Fellow performing arts lecturer and course coordinator, Catherine Campbell, agrees that live performance experience is essential to performing arts teaching.
“The discipline of rehearsing to a standard ready for public performance and learning to ‘bring the goods’ during live performance is the most essential skill for pursuing a professional career,” Catherine said.
“We are so fortunate here at UniSA to have a wonderful theatre and courses which give the students the chance to present their work to a wider public audience,” she said.
These facilities and opportunities provided in the performing arts major are rooted in ‘performance-making’. Although students are given the option to specialise in roles such as performer, director, musician, designer or stage manager, the various live performance skills developed across these roles are essential to keep up with a changing industry landscape.
“Building confidence through experience in a live theatrical environment, even those with technological outcomes such as digital albums, a streamed service or motion capture, is proving live performance skills never go out of style – they only evolve,” Nat said.
Learning to evolve as the industry does is a highlight of 20-year-old performing arts student Erin Schuster’s experience. Erin believes live performance opportunities in her studies have largely impacted her professional development, pushing her towards new passions.
“Learning other aspects of performing, doing cabaret or our own songs, they’re areas I hadn’t touched on before and I’ve found passion in a lot of other forms of performing I definitely wouldn’t have before I came to university,” Erin said.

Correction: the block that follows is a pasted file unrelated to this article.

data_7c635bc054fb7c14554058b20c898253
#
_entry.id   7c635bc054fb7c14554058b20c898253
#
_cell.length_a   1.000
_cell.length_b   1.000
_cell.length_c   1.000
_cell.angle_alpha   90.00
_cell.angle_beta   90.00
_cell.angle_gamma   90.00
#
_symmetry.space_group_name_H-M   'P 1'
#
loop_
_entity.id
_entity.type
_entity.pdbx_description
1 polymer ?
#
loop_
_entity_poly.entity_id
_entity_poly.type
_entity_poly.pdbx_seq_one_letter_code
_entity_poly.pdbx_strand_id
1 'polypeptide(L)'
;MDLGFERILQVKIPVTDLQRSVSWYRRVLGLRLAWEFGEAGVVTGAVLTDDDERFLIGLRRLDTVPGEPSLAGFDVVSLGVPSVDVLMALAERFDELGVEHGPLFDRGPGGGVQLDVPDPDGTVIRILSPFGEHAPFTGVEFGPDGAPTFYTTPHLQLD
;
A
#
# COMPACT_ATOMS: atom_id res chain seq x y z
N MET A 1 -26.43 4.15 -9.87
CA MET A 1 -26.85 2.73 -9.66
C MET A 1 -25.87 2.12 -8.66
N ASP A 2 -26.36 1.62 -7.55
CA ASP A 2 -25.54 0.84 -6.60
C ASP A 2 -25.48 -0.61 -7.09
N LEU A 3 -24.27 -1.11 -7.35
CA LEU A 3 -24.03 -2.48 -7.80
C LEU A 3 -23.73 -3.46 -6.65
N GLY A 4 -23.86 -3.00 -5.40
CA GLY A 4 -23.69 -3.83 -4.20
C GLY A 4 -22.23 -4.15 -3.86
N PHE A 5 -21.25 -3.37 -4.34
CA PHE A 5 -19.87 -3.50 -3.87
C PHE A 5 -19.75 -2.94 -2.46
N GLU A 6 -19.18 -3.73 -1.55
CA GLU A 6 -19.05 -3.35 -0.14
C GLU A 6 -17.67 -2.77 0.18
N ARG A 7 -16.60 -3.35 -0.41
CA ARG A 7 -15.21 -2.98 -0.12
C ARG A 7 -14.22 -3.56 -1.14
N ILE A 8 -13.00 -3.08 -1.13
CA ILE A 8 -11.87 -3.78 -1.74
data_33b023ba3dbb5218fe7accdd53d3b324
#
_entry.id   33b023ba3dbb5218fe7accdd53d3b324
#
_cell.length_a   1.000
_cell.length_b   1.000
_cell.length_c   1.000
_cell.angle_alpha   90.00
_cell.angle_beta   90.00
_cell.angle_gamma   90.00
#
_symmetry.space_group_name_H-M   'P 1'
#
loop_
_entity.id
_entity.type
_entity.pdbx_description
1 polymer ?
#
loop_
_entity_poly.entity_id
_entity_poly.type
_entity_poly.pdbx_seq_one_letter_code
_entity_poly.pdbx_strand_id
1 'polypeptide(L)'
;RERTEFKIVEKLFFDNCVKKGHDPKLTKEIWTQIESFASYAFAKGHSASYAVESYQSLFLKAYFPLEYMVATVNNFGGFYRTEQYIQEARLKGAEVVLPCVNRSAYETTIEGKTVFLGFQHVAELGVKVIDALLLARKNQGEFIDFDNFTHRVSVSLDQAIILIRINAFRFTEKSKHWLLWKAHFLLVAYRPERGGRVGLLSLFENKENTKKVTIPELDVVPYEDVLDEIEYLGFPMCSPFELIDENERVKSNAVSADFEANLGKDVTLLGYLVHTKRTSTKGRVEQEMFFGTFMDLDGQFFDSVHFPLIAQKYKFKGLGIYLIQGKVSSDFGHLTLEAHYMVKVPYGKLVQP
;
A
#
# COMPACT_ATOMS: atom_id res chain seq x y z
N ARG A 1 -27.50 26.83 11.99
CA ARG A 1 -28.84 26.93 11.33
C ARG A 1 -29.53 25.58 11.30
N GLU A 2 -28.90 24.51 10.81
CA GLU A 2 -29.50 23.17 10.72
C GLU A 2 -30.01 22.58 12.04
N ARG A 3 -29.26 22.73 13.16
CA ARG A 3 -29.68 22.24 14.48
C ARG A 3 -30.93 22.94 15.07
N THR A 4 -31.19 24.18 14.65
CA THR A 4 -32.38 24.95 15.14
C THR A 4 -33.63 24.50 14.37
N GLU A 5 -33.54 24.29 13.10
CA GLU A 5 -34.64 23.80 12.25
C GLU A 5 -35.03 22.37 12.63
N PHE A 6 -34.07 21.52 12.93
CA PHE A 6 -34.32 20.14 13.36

“Especially writing our own songs, it’s something a lot of us have always wanted to do but never had that push to do it, but this course has pushed us and a lot of us, especially myself, discovered a love for writing.”
Overseeing produced outcomes such as music albums or live events allows the teaching team to cultivate a positive environment that values self-discipline and working collaboratively and creatively.
“These are skillsets that any industry needs, especially as we move more and more towards a different style of workforce: one that is mobile and independent of a central column of organisation,” Nat said.
“I am lucky enough to be in the front row when it comes to student skills development, and it is always astounding to see how quickly those skills grow when given the chance to perform in the roles they want at an industry level.”
“Over the last 15 years of teaching here I’ve watched students find their artistic voice … live performance is the reason they are able to find that amazing work within themselves,” Catherine said.
Students Erin and Caleb agree that these skillsets are irreplaceable, pinpointing those they value most.
“Being in a course where you’re on stage all the time being pushed to perform, stage presence is so important,” Erin said.
“Having the experience putting on live performances is great, but I think the biggest thing it’s taught us is patience, oh so much patience,” Caleb said.